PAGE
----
Whatever you do, don't fight the current.
"These currents can move up to 8 knots, which is faster than an Olympic swimmer can swim,” he says. “In many cases, you will be simply unable to outpower the rip current, so you’ll want to outsmart it,” he says.
Another option is to tread water until someone can assist you, Brewster suggests.
“Learn to swim in the environment where you are going to be swimming,” Brewster says. “You may be a confident pool swimmer, but that doesn’t prepare you for conditions on the North shore of Oahu in Hawaii,” he says.
“Always swim near a lifeguard and never swim alone,” he says. “Even a very confident swimmer can experience difficulties and if there is an emergency and you are alone, you may not be noticed.”
Alcohol and Swimming Don't Mix
“You should avoid alcohol while swimming,” Brewster says. According to the USLA, alcohol can reduce your body temperature and impair your swimming ability as well as impair judgment, causing you to take unnecessary risks.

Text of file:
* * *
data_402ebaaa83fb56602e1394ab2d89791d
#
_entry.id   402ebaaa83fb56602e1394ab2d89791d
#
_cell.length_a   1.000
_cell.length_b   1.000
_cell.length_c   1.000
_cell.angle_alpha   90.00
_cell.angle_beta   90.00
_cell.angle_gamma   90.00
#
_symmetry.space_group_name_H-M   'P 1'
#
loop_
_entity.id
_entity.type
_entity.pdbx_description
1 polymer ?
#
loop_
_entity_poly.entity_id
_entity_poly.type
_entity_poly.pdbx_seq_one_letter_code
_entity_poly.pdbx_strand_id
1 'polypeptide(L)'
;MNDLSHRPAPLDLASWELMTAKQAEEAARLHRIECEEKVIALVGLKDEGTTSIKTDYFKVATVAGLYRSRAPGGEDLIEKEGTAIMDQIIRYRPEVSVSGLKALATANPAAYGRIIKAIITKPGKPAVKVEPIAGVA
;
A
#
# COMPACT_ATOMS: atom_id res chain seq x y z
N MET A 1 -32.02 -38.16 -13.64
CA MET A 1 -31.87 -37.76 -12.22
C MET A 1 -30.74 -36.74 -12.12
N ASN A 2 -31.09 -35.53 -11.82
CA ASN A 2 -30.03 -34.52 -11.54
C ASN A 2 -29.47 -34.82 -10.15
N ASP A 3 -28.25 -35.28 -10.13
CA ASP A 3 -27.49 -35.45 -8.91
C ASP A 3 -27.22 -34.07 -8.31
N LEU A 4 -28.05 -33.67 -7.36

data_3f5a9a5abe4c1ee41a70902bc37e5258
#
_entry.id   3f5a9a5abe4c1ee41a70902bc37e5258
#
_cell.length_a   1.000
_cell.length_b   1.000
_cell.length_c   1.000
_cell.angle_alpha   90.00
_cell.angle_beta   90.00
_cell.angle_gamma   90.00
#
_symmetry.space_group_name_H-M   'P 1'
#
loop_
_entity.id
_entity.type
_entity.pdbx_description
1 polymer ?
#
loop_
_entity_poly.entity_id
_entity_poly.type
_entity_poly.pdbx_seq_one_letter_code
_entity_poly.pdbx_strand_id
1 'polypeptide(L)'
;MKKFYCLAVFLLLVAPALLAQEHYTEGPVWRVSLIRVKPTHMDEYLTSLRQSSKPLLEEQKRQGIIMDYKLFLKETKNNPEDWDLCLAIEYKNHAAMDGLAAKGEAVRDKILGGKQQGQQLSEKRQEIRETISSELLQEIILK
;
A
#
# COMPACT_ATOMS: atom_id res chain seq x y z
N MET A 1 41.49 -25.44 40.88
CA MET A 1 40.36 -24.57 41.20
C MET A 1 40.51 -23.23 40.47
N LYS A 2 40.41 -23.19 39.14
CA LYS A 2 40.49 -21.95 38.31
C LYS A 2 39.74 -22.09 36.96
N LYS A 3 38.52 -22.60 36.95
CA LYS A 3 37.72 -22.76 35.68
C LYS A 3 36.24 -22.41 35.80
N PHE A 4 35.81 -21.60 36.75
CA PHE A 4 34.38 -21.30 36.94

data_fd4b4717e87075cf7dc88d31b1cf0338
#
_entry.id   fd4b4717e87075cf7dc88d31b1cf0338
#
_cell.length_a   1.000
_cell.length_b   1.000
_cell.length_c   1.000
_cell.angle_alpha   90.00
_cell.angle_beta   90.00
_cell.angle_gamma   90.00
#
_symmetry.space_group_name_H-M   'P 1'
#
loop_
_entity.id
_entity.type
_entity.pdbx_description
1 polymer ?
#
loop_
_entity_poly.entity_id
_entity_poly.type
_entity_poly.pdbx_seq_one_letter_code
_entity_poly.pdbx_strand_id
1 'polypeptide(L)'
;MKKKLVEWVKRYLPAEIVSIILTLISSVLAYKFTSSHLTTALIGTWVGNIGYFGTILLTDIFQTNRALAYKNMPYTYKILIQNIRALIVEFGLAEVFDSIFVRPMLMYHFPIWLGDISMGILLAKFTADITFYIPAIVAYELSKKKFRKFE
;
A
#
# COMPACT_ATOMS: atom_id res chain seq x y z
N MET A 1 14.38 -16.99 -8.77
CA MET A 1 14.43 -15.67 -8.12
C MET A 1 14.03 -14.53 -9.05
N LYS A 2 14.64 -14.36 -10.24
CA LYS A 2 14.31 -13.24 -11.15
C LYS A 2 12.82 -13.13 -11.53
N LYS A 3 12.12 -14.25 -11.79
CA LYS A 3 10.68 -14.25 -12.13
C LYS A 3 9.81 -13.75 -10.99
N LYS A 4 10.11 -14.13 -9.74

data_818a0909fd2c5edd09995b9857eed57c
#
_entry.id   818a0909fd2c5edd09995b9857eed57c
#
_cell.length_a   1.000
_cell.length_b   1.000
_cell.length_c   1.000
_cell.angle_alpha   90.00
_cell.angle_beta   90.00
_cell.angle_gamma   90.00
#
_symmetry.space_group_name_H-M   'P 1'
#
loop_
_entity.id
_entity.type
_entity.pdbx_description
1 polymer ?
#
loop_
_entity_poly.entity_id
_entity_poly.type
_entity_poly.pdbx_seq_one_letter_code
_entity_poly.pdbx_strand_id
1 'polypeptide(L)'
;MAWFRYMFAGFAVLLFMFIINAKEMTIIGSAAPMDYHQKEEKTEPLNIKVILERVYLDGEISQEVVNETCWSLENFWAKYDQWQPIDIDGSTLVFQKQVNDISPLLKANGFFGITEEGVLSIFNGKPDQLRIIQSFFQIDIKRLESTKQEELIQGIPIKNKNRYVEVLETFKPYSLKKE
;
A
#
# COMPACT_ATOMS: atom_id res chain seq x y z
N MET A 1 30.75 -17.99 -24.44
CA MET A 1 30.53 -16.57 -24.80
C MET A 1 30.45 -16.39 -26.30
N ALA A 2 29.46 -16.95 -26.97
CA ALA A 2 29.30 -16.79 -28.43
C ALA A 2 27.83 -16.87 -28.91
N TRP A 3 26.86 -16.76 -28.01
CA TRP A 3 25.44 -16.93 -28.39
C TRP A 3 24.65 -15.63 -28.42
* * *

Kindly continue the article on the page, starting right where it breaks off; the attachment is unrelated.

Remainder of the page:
Float Where You Can Swim
“If you have a raft, don't take it any further from shore than you have the capability to swim,” Brewster says. “If you are using a floating device such as a body board or raft, use a leash so that if you fall off, you don’t lose the device,” he recommends.
Steer Clear of Sharks
Each summer, we tend to hear about at least one horrific shark attack. In fact, in mid-June, a surfer died after a shark bit him in the left thigh in waters off northeastern Brazil that are known for large concentrations of sharks, according to media reports.
But shark attacks are actually rather rare. In fact, worldwide there is an average of 50 to 70 shark attacks every year, according to statistics compiled by the International Shark Attack File.
“You are far more likely to be injured in a car accident driving to the beach than to ever even see a shark,” says Brewster. To avoid becoming a statistic, “don’t wear shiny jewelry or swim at dusk,” Brewster suggests. “Shark bites are believed to be a result of prey identification mistakes where the shark thinks you are a fish or a seal.”
Jumping Over Jelly Fish
“Generally you want to avoid any and all jelly fish,” Brewster says. “If they are in the water, you may want to avoid the water or check with a lifeguard to determine what level of problems they are experiencing,” he says. Still, “jelly fish stings tend to be annoyances rather than life-threatening events.”